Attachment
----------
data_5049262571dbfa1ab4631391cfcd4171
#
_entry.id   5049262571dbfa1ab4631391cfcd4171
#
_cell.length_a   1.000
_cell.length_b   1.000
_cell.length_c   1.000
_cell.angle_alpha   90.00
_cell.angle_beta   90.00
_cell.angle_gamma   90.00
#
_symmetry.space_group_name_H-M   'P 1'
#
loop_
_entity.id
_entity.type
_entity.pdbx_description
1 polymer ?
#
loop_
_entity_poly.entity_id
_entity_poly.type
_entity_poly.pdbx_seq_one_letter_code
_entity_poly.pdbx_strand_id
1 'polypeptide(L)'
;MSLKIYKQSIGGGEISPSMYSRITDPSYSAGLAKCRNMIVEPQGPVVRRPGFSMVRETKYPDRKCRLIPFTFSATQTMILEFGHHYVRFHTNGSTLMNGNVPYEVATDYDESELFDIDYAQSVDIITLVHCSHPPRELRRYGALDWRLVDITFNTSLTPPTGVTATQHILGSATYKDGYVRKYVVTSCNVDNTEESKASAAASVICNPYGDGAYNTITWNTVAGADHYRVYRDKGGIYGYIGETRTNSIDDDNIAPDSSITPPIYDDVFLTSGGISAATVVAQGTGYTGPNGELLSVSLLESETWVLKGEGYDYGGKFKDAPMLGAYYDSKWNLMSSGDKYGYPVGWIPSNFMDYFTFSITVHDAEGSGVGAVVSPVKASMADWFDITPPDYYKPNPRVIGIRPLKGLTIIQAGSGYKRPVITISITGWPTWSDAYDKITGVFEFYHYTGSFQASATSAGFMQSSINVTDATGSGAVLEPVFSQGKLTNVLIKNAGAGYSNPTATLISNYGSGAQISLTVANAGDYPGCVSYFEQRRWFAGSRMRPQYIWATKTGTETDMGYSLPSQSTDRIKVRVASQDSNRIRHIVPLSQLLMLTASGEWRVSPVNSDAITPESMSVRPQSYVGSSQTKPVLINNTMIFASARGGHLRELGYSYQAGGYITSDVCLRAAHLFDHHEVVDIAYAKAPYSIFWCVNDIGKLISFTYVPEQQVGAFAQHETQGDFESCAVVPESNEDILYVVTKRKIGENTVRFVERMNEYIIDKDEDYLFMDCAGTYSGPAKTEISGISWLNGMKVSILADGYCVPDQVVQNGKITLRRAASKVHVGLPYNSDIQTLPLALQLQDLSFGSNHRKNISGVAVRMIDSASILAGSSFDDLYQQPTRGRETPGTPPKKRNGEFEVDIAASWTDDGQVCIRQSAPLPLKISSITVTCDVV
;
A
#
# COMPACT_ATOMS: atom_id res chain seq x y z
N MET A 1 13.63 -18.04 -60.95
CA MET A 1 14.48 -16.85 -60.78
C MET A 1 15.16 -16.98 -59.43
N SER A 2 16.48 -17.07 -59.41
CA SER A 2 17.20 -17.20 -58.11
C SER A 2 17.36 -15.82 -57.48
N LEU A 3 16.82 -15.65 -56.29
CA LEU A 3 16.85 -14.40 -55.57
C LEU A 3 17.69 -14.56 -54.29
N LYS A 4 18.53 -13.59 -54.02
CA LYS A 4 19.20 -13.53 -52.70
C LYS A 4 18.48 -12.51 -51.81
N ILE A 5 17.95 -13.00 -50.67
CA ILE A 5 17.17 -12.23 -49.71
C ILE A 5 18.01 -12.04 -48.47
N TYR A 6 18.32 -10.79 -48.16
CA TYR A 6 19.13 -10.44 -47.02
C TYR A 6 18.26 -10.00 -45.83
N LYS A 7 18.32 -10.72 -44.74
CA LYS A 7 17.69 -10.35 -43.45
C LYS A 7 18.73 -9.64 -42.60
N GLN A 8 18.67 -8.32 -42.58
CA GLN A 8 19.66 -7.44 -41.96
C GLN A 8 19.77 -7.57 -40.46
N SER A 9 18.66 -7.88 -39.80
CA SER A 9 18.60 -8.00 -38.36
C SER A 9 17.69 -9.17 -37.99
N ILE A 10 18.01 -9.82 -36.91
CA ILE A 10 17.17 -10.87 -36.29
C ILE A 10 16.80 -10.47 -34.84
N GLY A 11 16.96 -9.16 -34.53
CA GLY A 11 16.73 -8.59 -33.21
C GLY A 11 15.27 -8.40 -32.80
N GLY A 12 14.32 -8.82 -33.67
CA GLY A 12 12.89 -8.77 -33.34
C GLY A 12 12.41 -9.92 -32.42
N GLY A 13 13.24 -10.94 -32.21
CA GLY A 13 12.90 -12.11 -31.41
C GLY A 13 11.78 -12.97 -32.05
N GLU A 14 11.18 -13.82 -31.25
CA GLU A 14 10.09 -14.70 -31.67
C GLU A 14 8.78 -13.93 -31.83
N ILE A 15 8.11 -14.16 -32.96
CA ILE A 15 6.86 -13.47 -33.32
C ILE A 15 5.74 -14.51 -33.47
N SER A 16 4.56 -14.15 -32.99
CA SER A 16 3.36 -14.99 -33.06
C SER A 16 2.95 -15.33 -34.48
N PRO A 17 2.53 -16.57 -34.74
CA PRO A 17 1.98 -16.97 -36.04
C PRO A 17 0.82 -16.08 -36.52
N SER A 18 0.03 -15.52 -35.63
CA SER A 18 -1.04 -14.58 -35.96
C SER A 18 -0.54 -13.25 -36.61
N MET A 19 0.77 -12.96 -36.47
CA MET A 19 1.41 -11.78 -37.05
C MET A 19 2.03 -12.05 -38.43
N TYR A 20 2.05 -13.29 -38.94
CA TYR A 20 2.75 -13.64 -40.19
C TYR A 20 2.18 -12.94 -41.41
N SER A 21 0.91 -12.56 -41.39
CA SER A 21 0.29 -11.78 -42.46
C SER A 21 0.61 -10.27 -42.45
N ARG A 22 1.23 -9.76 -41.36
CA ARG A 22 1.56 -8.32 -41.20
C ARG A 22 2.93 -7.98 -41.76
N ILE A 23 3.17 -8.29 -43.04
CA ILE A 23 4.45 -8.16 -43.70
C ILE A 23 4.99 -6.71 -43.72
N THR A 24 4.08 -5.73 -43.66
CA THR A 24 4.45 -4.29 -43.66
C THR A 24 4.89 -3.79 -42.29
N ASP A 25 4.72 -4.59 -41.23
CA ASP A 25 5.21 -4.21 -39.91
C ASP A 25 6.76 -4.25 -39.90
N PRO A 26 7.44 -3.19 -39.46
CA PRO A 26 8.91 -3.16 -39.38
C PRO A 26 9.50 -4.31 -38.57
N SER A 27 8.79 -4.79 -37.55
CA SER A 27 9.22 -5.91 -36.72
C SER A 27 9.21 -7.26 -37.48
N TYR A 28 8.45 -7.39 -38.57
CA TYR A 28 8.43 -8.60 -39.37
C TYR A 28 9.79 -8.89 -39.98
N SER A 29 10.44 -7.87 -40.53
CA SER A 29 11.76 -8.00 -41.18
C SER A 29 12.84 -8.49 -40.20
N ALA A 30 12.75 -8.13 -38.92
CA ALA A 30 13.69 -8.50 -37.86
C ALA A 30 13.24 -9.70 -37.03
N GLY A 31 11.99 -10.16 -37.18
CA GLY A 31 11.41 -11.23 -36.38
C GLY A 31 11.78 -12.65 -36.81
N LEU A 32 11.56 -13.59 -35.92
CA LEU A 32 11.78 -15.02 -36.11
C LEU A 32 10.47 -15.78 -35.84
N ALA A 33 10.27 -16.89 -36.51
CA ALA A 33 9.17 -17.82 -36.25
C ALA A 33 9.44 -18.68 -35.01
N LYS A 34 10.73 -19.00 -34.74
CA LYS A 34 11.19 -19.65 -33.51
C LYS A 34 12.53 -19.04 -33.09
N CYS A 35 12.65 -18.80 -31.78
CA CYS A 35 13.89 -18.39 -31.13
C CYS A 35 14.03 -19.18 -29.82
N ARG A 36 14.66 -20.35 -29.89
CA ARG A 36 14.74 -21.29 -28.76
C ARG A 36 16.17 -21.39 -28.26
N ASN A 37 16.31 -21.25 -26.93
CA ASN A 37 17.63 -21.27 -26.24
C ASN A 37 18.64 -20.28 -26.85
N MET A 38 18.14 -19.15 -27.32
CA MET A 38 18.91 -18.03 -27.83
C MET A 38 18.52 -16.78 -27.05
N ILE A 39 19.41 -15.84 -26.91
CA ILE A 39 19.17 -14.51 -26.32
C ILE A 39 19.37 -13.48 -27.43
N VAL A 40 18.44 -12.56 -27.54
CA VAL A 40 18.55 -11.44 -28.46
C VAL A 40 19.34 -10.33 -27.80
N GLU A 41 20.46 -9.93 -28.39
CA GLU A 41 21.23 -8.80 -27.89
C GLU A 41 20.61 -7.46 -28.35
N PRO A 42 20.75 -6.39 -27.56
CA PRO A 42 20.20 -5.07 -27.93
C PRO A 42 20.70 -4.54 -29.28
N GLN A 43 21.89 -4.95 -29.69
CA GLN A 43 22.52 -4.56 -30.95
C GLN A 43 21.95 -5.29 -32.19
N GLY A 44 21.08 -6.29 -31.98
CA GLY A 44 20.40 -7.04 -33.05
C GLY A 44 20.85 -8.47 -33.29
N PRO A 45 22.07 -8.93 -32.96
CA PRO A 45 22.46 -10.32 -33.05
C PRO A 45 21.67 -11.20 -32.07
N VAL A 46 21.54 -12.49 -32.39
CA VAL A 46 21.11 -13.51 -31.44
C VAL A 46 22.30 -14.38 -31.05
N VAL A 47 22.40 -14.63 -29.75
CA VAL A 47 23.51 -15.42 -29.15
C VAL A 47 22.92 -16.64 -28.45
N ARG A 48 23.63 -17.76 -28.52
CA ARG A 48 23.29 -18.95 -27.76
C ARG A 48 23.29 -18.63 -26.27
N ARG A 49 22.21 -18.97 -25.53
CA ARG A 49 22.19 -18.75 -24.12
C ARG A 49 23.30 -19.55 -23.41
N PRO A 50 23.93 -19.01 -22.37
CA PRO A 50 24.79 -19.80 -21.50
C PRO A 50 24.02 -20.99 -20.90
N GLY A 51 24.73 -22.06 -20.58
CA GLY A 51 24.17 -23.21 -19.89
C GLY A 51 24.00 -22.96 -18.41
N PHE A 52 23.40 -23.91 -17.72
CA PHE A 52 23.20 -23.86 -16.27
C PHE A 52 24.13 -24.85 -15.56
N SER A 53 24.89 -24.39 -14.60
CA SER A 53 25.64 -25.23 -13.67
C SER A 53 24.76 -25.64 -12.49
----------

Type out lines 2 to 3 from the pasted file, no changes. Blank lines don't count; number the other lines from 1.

#
_entry.id   5049262571dbfa1ab4631391cfcd4171